This is a case study of how one company aligned with their customer to improve the effectiveness of their services while reducing cost of service and achieving improved customer satisfaction and value.
Company: The service provider and customers relative to this case study are not named to protect the interest of the organisations involved. Should the reader wish to explore this study further contact Custell at email@example.com.
Type of Business: IT Infrastructure Managed Services.
The company is a provider of IT services for customers in a range of industries including financial institutions and government bodies.
The contracts they had with their customers called for an end to end infrastructure service that would ensure high availability of applications. The users of the applications within the customer organisation needed to perform their function without interruption so that they could provide a good service for their end customers. The service provider was under contract with each of their customers to meet agreed service levels.
The company is structured into a number of key competency groups each of which provided specific services such as; ‘Help Desk’, ‘Network’, ‘Desktop’, ‘Server’, and ‘Application’. Each competency was well trained and efficient. Service issues were received, addressed and passed on quickly and effectively by each group. Each group consistently met or exceeded their KPI’s. Over the preceding four years they had implemented the IT Infrastructure Library (ITIL) service management processes in an attempt to deploy best practice service support and delivery.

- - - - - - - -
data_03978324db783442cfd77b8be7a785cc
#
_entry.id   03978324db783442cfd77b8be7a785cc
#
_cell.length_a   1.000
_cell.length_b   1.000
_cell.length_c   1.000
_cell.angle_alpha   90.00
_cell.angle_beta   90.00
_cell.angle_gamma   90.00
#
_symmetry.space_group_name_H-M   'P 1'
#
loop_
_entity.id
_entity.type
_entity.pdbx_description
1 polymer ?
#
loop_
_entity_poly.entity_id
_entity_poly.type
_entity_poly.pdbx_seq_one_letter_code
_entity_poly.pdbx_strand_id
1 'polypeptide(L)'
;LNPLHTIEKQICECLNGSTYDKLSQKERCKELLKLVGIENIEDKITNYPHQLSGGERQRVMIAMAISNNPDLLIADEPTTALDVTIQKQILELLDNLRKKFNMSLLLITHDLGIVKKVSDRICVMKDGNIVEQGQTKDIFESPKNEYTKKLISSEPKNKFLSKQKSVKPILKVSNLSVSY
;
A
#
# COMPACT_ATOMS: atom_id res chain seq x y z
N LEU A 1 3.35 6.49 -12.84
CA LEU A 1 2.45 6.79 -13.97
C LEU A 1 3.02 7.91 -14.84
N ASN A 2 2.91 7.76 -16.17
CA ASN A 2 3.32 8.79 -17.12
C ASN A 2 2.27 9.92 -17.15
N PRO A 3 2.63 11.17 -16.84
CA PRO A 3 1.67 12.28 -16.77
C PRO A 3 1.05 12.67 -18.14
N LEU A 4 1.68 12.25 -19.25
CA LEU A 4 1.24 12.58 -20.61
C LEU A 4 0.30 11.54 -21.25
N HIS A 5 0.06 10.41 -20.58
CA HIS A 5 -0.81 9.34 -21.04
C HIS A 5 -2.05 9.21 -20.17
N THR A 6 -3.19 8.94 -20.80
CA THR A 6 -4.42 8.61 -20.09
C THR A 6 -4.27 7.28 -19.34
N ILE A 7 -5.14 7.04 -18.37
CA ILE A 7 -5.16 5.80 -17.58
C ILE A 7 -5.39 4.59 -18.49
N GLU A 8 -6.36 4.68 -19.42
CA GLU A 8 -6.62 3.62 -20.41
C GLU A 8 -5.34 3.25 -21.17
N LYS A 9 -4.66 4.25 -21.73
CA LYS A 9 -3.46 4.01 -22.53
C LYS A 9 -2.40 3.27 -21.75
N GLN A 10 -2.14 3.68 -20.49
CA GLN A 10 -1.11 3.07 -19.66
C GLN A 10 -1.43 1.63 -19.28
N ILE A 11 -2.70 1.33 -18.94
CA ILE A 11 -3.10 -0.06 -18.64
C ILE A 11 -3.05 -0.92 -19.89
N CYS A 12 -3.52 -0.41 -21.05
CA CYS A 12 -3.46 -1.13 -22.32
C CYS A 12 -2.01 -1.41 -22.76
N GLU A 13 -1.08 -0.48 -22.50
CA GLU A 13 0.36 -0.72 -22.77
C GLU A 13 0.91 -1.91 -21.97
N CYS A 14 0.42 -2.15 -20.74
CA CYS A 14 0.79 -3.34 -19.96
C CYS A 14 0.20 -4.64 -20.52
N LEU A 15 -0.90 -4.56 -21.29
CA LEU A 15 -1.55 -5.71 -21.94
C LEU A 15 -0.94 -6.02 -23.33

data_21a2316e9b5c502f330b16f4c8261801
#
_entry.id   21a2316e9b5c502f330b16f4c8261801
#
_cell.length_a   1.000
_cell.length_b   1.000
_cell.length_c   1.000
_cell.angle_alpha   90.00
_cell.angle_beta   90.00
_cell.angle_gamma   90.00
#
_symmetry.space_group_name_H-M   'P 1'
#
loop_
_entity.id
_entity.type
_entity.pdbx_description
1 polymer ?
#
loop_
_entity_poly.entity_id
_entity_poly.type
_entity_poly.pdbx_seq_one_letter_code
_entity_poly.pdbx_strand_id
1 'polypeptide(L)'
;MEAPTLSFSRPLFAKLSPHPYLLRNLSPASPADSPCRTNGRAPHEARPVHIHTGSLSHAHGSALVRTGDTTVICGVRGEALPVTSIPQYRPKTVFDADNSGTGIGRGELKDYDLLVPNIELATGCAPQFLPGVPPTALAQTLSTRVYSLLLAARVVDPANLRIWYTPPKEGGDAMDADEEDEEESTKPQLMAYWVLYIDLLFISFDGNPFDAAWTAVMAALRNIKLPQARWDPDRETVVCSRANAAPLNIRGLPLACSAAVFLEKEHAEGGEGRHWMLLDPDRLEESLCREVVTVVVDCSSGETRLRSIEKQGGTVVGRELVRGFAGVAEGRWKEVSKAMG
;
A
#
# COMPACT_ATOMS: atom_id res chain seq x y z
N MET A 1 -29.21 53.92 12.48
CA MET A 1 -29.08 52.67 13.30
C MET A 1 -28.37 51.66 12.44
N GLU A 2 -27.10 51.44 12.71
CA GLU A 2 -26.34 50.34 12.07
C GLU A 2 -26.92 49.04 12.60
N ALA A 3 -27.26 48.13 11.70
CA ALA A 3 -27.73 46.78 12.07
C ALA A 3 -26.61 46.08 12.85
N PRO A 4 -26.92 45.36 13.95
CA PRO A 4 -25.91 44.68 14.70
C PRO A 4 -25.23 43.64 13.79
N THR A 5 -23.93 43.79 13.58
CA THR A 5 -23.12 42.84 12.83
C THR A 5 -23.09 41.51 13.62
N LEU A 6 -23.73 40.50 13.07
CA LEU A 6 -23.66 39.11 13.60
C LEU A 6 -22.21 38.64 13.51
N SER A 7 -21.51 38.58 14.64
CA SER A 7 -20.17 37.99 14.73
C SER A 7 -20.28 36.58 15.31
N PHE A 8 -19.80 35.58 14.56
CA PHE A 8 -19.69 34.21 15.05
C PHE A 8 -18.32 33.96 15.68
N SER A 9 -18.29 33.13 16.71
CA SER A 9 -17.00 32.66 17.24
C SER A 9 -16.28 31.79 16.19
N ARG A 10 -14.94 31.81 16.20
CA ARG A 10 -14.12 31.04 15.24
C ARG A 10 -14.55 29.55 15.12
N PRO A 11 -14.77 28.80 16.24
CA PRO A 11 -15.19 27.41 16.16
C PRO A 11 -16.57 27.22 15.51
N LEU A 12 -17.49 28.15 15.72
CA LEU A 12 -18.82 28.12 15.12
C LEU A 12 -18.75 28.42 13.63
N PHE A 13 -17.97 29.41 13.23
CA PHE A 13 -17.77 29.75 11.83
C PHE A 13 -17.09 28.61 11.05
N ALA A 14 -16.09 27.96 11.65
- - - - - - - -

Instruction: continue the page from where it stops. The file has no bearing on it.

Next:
Customer Service Level Measures (SLM’s) were not being met which was resulting in customer dissatisfaction and penalties. The company had recently lost one customer and was at risk of losing another partly due to this problem. The customers were scoring them below industry average on semi-annual scorecards.
A team was put in place to assess the situation and identify the issues. The following was what they concluded:
- Each competency group played an efficient role in addressing incident or solving problems. However incidents were being handed off from one group to another and back again often without an end to end fix for the customer. This was despite an end to end owner being allocated to each incident.
- Many common incidents were not being identified as a problem because an end to end assessment across competencies was difficult. This meant that root causes were not being analysed and fixed resulting in more unnecessary incidents.
- The role of each competency group was not linked clearly enough to the end customer requirement. This was exacerbated by each group’s KPI’s that did not relate closely to the customer service measures. This silo behaviour was one of the key contributors to the problem.
- There was not a clear view of how the role of each group fitted together with the others to ensure a single focus on delivering to the customer.
- The implementation of ITIL (incident, problem, change and release management) had marginally improved the situation however it was not solved because it too was impeded by the silo behaviour.
A secondary issue identified was a similar silo effect in many of their customers. Their customers typically were structured into multiple business groups, each of which received service from the service provider. Individuals in each separate group had a different perception and expectations relative to the service being provided. This caused confusion within the service provided.